Solar company with $1.2 billion taxpayer loan guarantee, political connections exhibits signs of financial trouble

Matthew Boyle Investigative Reporter
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As failed solar panel manufacturer Solyndra rides through the investigative ringer in Congress, revelations of another politically-connected company that received what appears to be a less-than-virtuous $1.2 billion loan guarantee are surfacing.

The company, SunPower, received its $1.2 billion loan guarantee in September, immediately before the program’s deadline.

SunPower isn’t as financially sound as the public was led to believe when it secured a loan guarantee twice the size of Solyndra’s $535 million loan. Just this week — less than a month after taxpayers landed on the hook for SunPower’s $1.2 billion loan guarantee — company executives announced that they expect to lower their 2011 earnings projections.

The company also carries $820 million in debt, which is $20 million more than its market capitalization.

House Energy and Commerce subcommittee on Oversight and Investigations chairman Rep. Cliff Stearns says the revelations are troubling.

“There is great cause for alarm over political influence contaminating the DOE loan guarantee program,” Stearns told The Daily Caller. “The documents that the White House dumped last Friday reveal a disturbing prevalence of wealthy donors and bundlers littered throughout the loan guarantee process, with direct access to the President’s West Wing inner circle.”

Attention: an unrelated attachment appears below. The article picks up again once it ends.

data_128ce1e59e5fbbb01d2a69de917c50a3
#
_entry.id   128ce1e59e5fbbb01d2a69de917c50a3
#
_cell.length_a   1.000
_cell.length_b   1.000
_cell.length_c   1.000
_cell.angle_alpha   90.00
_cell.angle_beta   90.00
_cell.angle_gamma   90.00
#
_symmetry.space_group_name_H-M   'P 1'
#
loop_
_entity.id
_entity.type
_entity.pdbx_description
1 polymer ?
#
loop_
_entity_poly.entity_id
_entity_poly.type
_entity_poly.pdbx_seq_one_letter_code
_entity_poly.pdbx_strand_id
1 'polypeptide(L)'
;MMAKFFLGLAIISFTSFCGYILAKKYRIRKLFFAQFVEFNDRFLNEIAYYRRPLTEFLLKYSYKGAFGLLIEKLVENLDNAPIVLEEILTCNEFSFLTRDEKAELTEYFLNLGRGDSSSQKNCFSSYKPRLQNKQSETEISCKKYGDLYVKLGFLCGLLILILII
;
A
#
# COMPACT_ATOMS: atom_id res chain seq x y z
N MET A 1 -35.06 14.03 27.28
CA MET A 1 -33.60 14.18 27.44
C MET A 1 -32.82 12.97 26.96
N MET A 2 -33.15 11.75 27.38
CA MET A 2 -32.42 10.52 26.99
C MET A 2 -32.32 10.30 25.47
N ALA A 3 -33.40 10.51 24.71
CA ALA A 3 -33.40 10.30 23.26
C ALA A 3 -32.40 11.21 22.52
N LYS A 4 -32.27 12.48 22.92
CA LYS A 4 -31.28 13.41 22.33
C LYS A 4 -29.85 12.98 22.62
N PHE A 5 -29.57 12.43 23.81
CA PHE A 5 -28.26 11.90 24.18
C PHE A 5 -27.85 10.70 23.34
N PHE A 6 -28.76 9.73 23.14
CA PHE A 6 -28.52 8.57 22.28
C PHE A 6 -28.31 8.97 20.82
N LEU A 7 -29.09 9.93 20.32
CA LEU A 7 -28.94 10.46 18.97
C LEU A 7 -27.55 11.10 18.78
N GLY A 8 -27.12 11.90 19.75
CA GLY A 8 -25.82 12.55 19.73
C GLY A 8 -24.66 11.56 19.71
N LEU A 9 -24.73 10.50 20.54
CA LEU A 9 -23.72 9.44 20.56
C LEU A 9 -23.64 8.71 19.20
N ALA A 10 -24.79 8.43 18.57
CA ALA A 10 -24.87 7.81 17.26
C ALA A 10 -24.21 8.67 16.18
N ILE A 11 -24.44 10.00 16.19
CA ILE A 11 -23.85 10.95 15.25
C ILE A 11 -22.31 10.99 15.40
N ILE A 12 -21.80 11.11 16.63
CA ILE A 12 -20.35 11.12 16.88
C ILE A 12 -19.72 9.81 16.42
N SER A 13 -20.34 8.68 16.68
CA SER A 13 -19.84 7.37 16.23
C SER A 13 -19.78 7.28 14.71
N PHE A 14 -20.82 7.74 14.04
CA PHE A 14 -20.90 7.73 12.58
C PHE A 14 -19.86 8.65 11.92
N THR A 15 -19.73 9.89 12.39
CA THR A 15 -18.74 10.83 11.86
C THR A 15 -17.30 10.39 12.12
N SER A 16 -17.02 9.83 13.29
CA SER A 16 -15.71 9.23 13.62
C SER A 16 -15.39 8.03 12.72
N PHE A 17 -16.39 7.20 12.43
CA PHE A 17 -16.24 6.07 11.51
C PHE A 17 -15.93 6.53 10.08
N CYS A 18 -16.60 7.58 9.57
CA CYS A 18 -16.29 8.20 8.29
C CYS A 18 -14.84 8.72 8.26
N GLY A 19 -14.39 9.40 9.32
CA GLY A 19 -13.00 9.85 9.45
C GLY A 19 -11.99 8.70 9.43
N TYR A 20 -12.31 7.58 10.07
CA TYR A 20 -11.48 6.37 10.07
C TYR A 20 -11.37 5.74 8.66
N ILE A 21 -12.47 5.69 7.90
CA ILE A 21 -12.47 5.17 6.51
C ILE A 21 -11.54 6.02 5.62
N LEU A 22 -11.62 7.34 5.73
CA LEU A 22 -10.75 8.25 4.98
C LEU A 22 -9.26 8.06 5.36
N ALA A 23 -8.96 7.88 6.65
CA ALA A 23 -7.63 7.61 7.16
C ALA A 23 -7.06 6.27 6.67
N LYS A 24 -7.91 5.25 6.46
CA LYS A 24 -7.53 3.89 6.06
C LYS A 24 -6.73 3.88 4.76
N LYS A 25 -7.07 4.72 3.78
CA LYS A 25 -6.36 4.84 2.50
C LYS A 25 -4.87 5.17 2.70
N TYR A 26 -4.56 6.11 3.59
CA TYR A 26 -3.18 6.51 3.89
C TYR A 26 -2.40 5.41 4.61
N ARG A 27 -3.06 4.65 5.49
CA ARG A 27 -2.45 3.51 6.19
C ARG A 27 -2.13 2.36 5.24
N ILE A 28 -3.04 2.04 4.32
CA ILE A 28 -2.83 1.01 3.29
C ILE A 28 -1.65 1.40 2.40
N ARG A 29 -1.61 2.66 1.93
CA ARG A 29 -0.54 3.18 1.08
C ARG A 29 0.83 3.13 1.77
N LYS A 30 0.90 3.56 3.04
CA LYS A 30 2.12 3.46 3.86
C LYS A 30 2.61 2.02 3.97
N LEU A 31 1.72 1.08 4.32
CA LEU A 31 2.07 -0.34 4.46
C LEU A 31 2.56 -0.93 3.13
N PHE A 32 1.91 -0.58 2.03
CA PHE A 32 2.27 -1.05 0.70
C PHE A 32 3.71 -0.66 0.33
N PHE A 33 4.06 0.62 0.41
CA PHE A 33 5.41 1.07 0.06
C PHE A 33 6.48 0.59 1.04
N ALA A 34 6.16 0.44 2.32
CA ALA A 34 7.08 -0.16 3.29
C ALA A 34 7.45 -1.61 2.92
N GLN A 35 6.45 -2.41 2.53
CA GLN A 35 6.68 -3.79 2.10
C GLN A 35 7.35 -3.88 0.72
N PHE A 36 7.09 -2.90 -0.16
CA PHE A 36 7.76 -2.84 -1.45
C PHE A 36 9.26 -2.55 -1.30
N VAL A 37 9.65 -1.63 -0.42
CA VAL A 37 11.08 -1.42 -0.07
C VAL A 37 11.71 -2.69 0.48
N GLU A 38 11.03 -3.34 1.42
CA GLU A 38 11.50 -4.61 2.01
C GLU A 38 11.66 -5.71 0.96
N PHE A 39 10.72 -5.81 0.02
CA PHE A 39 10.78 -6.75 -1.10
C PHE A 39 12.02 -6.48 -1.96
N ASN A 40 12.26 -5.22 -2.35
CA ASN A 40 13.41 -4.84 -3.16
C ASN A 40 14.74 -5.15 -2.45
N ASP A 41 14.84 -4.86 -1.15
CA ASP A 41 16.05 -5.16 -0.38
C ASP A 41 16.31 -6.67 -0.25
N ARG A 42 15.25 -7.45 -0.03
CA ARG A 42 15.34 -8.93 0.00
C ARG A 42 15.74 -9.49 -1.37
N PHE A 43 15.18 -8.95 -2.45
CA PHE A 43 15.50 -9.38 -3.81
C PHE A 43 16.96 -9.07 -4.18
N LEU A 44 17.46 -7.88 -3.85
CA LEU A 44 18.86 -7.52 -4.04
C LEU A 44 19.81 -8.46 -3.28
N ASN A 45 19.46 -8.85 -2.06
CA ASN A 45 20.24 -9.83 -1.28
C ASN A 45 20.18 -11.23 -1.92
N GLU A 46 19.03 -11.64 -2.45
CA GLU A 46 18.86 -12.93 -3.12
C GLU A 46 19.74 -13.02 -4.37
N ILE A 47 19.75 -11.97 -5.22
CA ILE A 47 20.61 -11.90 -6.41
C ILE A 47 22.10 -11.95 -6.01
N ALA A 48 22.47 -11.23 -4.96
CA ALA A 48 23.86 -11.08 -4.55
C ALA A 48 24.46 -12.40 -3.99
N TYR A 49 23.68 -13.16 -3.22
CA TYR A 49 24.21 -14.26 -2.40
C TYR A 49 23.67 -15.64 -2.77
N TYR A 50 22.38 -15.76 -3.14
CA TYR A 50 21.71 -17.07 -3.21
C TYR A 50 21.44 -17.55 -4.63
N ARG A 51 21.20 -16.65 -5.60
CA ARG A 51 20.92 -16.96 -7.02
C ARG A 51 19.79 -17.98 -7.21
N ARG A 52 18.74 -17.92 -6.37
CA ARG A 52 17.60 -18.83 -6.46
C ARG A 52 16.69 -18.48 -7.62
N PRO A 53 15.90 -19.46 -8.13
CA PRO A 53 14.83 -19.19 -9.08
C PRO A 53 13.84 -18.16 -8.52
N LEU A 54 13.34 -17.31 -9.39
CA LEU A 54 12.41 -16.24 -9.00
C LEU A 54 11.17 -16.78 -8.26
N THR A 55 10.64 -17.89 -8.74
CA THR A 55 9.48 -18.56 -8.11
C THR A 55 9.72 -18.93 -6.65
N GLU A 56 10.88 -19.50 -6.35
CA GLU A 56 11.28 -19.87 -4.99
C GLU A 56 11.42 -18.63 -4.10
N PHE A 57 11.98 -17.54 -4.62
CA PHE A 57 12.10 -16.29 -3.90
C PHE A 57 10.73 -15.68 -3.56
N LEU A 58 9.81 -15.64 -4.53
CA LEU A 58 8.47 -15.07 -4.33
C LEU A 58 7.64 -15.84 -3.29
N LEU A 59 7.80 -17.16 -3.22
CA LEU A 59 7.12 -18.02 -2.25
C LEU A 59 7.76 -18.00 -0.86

Stearns adds that, because “billions of taxpayers dollars are at stake” in the loan guarantee process, the committee has doubled down on information requests from Energy Secretary Steven Chu.

“The politicization of the loan guarantee process is quite troubling and is a subject our investigation does not take lightly — we are looking into this and will see where it leads us,” Stearns said. “After failing to respond to our September 20th request, we also have asked Secretary Chu for a second time to provide financial details and DOE communications on every loan guarantee to ensure loans were indeed awarded on the merits and were proper candidates for federal support.”

The Department of Energy maintains the SunPower loan guarantee was solid, though.

“This project underwent many months of rigorous technical, financial and legal due diligence by non-political career employees who scrutinized every aspect of the project,” DOE spokesman Damien LaVera told TheDC. “It was approved for one reason only: because it meets all the requirements of the program — helping America win the clean energy race and create entire new industries for American workers.”

How the company got the loan guarantee, and the players involved paint a picture of what at least appears to a combination of political favoritism and crony capitalism.

Last October, President Barack Obama’s Interior Secretary Ken Salazar and California Democratic Rep. George Miller toured SunPower’s plant in California. Both touted the company. Miller said SunPower was an example for “renewable energy” production and “America’s future economic growth.”